Those hazards are increased by the location and quality of accommodation for poor families. Children are particularly at risk from accidents on the higher floors of high-rise flats—notably falls from windows or balconies. Most housing authorities accept that it is inappropriate to house families with children in such conditions; but as the number of homeless families increases, some authorities are forced to compromise their policies in order to reduce the number of families living in B&Bs.

It is also a matter of concern that, according to the Health and Safety Executive, injury rates are rising in our schools. In a 1994 survey, the National Union of Teachers reported that in nearly one school in five a pupil or staff member suffered an injury or illness linked to the condition of the school's fabric. With capital spending on school buildings and maintenance at half the level it was in real terms 20 years ago, that is not surprising. What does surprise me is that I understand that the minimum standards laid down in the 1981 Education (School Premises) Regulations are to be replaced by weaker standards. That will only intensify the risk of accidents in schools.

I fully take the point made so ably by the noble Lord, Lord Butterfield, about the relationship between behaviour and health. I believe it is quite consistent with that to suggest that there is also a relationship between the Government's behaviour and the health of our citizens. I suggest that there are in particular three ways in which the Government might with advantage modify their own behaviour in order to help reduce the number of accidents to children and reduce the inequalities which expose the children of low-income families to greater risk of accident.

First, essential safety equipment should again be made available through grants, not by loans against income support. Secondly, as was emphasised this afternoon, we need much more vigorous action to improve the housing options for low-income homeless families. And, thirdly, local authorities should be firmly directed, and adequately funded, to enforce acceptable safety standards in bed-and-breakfast and other forms of temporary accommodation.

I welcome the assurances of shared concern and protestations of solicitude from so many speakers from the opposite—I almost said, prematurely, Opposition—Benches, notably the noble Baroness, Lady Brigstocke, and the noble Lord, Lord Birdwood. Against that background of support I urge these proposals on the noble Baroness the Minister with yet more confidence.

5.44 p.m.

Lord Prys-Davies

My Lords, in 1980, the Secretary of State for Health of the new Conservative Government dashed many hopes when he promptly rejected the recommendations of the Black Report, claiming that the cost was: quite unrealistic in present or any foreseeable economic circumstances, quite apart from any judgment that may be formed of the effectiveness of such expenditure in dealing with the problems identified". That seems to be as depressing a decision as one can imagine from any government department. The failure since 1980 to implement any of the Black Report recommendations has caused disappointment to many and must have caused a great deal of needless suffering on the part of many of the poorest families.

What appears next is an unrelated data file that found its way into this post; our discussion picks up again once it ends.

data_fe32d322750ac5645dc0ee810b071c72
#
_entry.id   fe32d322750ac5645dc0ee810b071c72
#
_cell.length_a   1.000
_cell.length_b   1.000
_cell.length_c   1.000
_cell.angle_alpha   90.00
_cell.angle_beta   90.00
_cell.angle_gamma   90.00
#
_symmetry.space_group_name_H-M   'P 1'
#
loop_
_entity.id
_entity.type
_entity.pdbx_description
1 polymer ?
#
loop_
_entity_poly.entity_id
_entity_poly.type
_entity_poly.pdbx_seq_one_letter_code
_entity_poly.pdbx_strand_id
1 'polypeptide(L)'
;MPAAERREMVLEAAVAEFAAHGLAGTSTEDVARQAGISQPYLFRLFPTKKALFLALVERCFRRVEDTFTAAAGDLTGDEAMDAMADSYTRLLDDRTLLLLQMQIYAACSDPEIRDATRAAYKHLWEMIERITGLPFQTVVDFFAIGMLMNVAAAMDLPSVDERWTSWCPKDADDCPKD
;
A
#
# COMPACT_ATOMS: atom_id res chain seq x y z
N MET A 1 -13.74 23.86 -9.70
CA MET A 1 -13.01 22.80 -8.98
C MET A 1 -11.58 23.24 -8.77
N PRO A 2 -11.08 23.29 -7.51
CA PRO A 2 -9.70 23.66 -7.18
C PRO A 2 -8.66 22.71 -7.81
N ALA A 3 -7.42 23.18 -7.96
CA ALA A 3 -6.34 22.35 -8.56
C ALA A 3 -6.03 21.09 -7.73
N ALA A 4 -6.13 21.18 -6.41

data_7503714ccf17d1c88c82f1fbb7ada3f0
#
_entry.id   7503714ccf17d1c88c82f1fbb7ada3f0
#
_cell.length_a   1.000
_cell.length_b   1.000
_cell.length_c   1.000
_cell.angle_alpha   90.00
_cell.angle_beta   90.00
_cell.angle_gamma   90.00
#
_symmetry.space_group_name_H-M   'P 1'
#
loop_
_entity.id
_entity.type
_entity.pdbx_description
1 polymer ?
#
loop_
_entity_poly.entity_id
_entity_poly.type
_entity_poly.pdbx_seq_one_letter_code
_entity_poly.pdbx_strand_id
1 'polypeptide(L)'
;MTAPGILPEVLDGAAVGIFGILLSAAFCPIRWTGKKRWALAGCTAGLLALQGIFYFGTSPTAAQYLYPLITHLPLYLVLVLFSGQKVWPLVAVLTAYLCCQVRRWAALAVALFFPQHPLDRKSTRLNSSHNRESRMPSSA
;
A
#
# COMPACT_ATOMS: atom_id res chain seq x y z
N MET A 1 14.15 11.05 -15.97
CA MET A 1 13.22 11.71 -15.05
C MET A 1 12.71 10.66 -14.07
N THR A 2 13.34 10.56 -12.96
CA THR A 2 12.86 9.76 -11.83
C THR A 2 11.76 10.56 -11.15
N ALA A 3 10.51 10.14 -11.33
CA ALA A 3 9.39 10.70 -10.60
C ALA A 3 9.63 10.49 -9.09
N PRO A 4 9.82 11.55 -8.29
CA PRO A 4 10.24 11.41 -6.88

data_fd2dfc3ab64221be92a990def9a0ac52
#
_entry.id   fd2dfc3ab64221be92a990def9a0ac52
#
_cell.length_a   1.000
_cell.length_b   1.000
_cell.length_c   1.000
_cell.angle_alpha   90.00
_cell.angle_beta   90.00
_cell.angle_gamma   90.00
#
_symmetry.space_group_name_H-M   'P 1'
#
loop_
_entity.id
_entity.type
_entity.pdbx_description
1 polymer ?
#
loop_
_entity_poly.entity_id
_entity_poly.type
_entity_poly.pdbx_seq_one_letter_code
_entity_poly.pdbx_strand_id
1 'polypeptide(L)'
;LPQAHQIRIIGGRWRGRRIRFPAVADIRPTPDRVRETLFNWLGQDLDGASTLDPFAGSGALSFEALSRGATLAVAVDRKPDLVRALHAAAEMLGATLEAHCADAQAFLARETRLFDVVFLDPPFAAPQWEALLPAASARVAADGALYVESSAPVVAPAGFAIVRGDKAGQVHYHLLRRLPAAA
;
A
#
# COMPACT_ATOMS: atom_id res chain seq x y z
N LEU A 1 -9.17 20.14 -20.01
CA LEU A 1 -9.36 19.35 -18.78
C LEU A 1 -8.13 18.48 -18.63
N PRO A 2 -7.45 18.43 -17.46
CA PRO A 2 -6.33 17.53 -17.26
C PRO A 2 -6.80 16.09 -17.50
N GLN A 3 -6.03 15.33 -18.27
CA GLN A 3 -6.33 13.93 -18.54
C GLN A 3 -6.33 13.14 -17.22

However, as we heard from many speakers, the Black Report has not gone away. I noted the caveat of the noble Lord, Lord Butterfield, but it seems to me that the basic theme of the Black Report has been re-stated by many subsequent authoritative studies and papers which gave ample warning of a correlation between health and poverty. That is one of the reasons for our concern; namely, that the gap in health status between the social groups has grown since 1980. That point was forcefully made by my noble friend Lady Symons.

To my mind the most striking support for the recommendations of the Black Report comes from the medical profession and is to be found in the 1995 report from the Board of Science and Education of the BMA. After acknowledging that there will always be a need for more research into the correlation between health and poverty, the BMA nevertheless concluded: the currently available evidence is more than sufficient to enable effective policy development". I should be grateful if the Minister will tell the House how the Government respond to that finding of the BMA. We are entitled to know how they view it.

There is also the impressive evidence of Sir Donald Acheson, the department's former Chief Medical Officer. In his 1991 annual report—his final report—he summed up: The clearest links with the excess burden of ill-health are: low income, unhealthy behaviour and poor housing and environmental amenities". I should very much like to hear from the Minister when she replies whether the Government agree that poorer families need more income, better nutrition, improved homes and better access to education, as well as health education and equal access to the best medical services according to their illness needs.

Do the Government still maintain, as they did in The Health of the Nation, that health inequalities are too difficult to understand? Is that their position?